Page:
Being a Gracious Virtual Guest

Last post I discussed being a gracious virtual host. Well, just as important is being a gracious virtual guest. Now, some of you writers may be wondering why learning about all this is necessary. Simple, an important aspect of writing is promotion - creating a platform and visibility. If no one knows you’re out there, how will you become rich and famous, right? Okay, we all know that probably at least 95% of writers don’t become rich and famous, but you still need to become known in your own space. This is accomplished through promotion. One promotional strategy is virtual tours.

Virtual tours provide an avenue to showcase you and your work. Writers with blogs feature a guest. Maybe the guest wants to promote his freelance capabilities, his expertness in a particular area, or his books, whatever the case, virtual tours is a great means to do this. Since the host is going out of his way to feature you, what should you do to show your appreciation and make the event a success?

Steps to Take to be a Gracious Guest

1. This is an important step: Make sure your content, the information you provide to your host, is fresh, up to date, and interesting. What does this mean? If you were hosted a week ago by another writer, try not to use the same exact information. If you do, it’s not the end of the world because each blogger has his own readers, groups, and promotional strategies, so it’s likely the same readers won’t see it twice in such close succession, but it’s highly advisable to try and avoid it.

To sidetrack a bit here, as the manager of a group of authors who use cross-promotion to increase visibility and readership, I pay attention to what works and what doesn’t. Having something entertaining, interesting or informative is key to attracting readers/visitors to your tour or your site. But, I’ll go into more detail about this in another article. Back to being a gracious guest.

2. Communicate with your host. Make sure you understand what your host expects and needs. Not all bloggers host in the same way. One host may want to do an interview, one may want an in depth bio, one may want an article, one may expect pure promo content…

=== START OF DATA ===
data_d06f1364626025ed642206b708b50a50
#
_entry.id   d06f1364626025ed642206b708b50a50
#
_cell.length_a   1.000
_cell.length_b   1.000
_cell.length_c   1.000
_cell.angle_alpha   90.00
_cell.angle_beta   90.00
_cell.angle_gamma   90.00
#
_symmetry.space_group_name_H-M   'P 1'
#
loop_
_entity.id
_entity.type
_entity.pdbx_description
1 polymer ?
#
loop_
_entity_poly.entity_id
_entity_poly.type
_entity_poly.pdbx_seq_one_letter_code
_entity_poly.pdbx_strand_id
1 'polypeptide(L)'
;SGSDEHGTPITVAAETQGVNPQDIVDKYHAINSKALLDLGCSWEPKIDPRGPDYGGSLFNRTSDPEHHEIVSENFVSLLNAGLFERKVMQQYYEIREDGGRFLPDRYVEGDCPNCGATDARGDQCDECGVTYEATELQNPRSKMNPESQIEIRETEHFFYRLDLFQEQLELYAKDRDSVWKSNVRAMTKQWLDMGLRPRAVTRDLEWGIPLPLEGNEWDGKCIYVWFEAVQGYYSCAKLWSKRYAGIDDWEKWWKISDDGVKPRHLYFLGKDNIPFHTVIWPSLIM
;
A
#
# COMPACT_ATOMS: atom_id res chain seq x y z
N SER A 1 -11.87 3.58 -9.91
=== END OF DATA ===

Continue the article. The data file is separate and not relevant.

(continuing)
3. Make sure you send your content within the time frame your host states. It’s kind of like being invited for dinner and showing up late…don’t do it. And, be sure you send everything your host will need. Sending it in drips and drabs is another no-no.

4. Promote, Promote, Promote the tour. This is another very important aspect of touring. While your host should also be promoting the tour, it is your guest spot. The whole idea behind doing tours is to increase your visibility. You can’t do this without promotion.

One basic strategy is to announce the tour to your social networks and writing groups – get the word out.

5. During the tour stop by your host’s site at least a couple of times throughout the day. And, if you have the time, it would be nice to stop by once the next day to answer any questions from commenters who may have visited late. You should also thank the commenters for taking the time to leave a comment.

6. Thank your host.

That’s about it. A finale note though: remember to pay it forward. When a writer is looking for someone to host him, step forward!

Karen Cioffi


Cheryl said...

Another fabulous and timely article. I find #1 to be crucial to a successful virtual book tour. Our clients range from self-published authors to those published by bestselling authors published by NY houses, and it can be tricky to get fresh content from some authors.

One of the things we stress to our clients is the importance of being involved in their tours. Stopping by the hosting blog, thanking the blogger, offering to answer questions, promoting the blog stop just like we do at social networks, etc.

You get out of something what you put into it; so even if you're not paying a company to coordinate your VBT, don't you owe it to yourself and your work to do everything you can to make it a success?

Thanks again for sharing these articles.

Happy Holidays to you and your readers.


Malcolm R. Campbell said...

Some readers are going to visit several spots on the tour; they won't learn anything new if the same stuff is posted every day.

Great points, great post.


Karen Cioffi said...

Thanks for your input - I appreciate it!

Yes, keeping it fresh it probably the most difficult aspect of ongoing tours. I find offering useful articles is a great way to accomplish this. At the end of the article you can lead the reader back to your site of do a little promo.

Tours are so common now, that it's important to keep moving forward.